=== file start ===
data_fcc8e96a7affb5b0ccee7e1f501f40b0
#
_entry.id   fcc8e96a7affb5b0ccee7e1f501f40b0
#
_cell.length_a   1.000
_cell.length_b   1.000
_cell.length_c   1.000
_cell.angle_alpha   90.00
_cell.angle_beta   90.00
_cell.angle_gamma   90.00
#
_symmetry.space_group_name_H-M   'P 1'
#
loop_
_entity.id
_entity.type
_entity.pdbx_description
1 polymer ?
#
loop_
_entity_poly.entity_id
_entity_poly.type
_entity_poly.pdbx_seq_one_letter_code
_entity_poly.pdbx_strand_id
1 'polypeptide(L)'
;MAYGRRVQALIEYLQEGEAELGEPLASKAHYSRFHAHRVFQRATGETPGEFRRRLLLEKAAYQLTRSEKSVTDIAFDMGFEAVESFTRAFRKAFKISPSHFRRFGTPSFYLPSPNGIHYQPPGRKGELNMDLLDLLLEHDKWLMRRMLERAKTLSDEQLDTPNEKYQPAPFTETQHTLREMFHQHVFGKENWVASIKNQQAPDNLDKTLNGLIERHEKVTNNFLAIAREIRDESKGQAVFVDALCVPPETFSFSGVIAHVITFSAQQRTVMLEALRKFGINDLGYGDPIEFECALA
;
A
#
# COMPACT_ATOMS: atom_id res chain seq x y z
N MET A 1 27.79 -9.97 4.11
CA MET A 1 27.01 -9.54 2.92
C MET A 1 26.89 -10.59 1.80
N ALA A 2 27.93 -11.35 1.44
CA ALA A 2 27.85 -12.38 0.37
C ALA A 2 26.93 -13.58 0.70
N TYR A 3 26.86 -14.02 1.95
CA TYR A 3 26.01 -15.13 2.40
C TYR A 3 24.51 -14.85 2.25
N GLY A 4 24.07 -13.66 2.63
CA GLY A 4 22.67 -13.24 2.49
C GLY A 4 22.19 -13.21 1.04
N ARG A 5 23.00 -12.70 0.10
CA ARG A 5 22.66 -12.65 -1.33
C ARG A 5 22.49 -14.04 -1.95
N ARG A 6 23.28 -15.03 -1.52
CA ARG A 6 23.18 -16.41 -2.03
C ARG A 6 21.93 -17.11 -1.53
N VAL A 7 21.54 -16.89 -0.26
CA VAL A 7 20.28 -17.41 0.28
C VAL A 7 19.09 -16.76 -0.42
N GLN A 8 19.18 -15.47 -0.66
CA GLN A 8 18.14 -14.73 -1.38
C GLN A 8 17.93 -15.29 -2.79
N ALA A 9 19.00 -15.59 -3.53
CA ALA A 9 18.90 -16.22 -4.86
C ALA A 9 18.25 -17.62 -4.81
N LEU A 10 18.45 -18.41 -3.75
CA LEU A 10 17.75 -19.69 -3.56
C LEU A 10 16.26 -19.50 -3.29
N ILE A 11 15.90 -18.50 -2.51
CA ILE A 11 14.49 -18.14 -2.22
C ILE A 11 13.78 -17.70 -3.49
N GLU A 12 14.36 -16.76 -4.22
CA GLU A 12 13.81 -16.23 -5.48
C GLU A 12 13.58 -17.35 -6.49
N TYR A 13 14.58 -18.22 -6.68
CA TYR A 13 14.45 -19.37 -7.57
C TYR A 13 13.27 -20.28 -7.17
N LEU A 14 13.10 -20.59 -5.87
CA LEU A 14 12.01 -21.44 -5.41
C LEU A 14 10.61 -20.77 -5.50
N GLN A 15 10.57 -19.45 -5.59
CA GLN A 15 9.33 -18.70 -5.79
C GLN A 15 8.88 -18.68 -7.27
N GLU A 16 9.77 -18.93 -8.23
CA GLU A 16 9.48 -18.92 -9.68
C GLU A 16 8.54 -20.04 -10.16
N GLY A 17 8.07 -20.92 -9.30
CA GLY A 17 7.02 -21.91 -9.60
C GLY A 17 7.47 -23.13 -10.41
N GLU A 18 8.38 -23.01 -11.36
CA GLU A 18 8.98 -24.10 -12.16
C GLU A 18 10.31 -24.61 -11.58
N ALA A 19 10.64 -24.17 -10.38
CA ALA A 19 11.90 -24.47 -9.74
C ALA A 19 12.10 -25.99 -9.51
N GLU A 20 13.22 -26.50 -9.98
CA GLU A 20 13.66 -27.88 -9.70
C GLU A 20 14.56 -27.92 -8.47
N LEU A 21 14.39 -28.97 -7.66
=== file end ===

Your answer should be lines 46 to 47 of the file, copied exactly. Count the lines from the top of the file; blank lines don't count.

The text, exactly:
N ARG A 6 23.28 -15.03 -1.52
CA ARG A 6 23.18 -16.41 -2.03